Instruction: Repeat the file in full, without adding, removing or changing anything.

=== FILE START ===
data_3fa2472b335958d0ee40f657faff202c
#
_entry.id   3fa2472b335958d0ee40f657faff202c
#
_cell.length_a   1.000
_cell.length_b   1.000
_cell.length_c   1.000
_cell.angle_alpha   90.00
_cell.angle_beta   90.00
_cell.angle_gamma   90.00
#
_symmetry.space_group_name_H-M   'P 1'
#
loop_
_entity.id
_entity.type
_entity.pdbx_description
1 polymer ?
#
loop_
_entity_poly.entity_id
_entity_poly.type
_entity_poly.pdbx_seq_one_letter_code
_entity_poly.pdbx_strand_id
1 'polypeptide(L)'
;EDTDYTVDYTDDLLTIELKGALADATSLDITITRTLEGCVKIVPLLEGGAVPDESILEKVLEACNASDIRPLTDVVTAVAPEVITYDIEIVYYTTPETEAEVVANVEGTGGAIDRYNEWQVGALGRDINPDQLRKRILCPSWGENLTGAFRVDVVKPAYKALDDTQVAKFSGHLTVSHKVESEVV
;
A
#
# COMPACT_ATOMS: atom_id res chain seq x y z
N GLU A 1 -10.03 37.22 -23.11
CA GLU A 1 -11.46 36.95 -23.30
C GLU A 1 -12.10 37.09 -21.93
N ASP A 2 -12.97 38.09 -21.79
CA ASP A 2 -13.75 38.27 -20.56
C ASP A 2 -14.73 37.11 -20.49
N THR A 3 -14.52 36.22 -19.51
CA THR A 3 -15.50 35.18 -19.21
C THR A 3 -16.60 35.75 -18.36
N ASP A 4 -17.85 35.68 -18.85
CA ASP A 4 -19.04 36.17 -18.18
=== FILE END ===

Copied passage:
data_3fa2472b335958d0ee40f657faff202c
#
_entry.id   3fa2472b335958d0ee40f657faff202c
#
_cell.length_a   1.000
_cell.length_b   1.000
_cell.length_c   1.000
_cell.angle_alpha   90.00
_cell.angle_beta   90.00
_cell.angle_gamma   90.00
#
_symmetry.space_group_name_H-M   'P 1'
#
loop_
_entity.id
_entity.type
_entity.pdbx_description
1 polymer ?
#
loop_
_entity_poly.entity_id
_entity_poly.type
_entity_poly.pdbx_seq_one_letter_code
_entity_poly.pdbx_strand_id
1 'polypeptide(L)'
;EDTDYTVDYTDDLLTIELKGALADATSLDITITRTLEGCVKIVPLLEGGAVPDESILEKVLEACNASDIRPLTDVVTAVAPEVITYDIEIVYYTTPETEAEVVANVEGTGGAIDRYNEWQVGALGRDINPDQLRKRILCPSWGENLTGAFRVDVVKPAYKALDDTQVAKFSGHLTVSHKVESEVV
;
A
#
# COMPACT_ATOMS: atom_id res chain seq x y z
N GLU A 1 -10.03 37.22 -23.11
CA GLU A 1 -11.46 36.95 -23.30
C GLU A 1 -12.10 37.09 -21.93
N ASP A 2 -12.97 38.09 -21.79
CA ASP A 2 -13.75 38.27 -20.56
C ASP A 2 -14.73 37.11 -20.49
N THR A 3 -14.52 36.22 -19.51
CA THR A 3 -15.50 35.18 -19.21
C THR A 3 -16.60 35.75 -18.36
N ASP A 4 -17.85 35.68 -18.85
CA ASP A 4 -19.04 36.17 -18.18